On Humanity's Instinctual Need for Democracy

The world took a big step forward – on the road to perfection – last week. At least, that’s what you’d think if you watched TV or read the paper.

To hear the press tell it, when a mob upsets a dictator, it is because they “yearn for freedom.” They can hardly wait to get into the voting booth so they can pull the lever for truth and justice.

Martin Wolf, writing in The Financial Times, and recently listed by Foreign Policy magazine as one of the world’s 100 best thinkers, says the move in Egypt was a step in the right direction. How does he know it is the right direction? Because that’s the way the rest of the world is going!

He provides figures showing that there are many more democracies today than there were in 1945. The reasons he gives for this shift? Economics. Education. Richer, better educated people are less inclined to leave all the power in the hands of an autocrat, he thinks.

But there’s another reason.

“The most powerful reason for believing in democracy’s future, however, is that it responds to something deep with in us.”

Yes, dear reader…it is in our genes. Our inner democrat just needed about 2,000 years after the birth of Christ to express himself. And now he’s mouthing off everywhere.

Or… Is it possible that democracy is just the flavor of the month…an evolutionary development, like all the forms of government that came before it? Is it possible that it succeeded in the 20th century because it was much better adapted to leeching out the wealth and complicity of the average man? It gave him a stake in the system – like getting some prisoners to guard each other, or bribing taxpayers to rat out their neighbors to the IRS? Isn’t it possible that by giving the masses a “voice,” the elites who really control government are better able to take his money…and, if necessary, his life?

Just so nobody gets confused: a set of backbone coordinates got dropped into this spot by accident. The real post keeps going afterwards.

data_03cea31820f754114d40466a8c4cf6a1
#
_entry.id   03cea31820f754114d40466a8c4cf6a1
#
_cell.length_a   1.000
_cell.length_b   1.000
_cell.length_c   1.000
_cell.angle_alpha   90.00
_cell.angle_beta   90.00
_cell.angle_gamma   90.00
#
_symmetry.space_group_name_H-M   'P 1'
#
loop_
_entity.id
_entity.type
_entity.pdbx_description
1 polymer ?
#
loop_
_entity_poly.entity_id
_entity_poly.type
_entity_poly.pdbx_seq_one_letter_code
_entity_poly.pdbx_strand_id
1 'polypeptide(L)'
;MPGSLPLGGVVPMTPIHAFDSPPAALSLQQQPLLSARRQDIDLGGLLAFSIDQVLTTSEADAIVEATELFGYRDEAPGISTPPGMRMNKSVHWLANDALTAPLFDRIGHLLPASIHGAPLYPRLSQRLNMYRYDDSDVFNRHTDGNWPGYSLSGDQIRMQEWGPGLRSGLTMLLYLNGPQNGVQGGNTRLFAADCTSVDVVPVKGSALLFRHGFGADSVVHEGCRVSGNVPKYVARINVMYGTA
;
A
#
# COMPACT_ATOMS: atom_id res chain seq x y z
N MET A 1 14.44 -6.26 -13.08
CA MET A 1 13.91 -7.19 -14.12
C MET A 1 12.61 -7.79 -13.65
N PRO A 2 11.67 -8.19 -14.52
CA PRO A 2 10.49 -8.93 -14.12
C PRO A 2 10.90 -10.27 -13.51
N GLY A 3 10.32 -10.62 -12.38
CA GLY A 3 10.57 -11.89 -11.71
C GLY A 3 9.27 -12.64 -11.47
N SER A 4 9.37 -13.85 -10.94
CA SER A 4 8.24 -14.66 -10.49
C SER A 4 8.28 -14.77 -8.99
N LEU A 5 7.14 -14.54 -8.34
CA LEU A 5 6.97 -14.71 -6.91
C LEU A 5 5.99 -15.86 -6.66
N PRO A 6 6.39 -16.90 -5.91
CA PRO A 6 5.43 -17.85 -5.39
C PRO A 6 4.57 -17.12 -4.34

Soldiers will do their duty to a dictator, if the price is right. They will do their duty to the government they helped elect for less. And they will more willingly submit to government’s taxes, too, if they feel they are its masters, rather than the slaves. The real difference may only be an illusion, but it is an effective one. In practice, the individual may have less ability to influence the large pool of voting numbskulls than he does to influence a single knuckleheaded autocrat. But heck, we’re all democrats now.


Bill Bonner
for The Daily Reckoning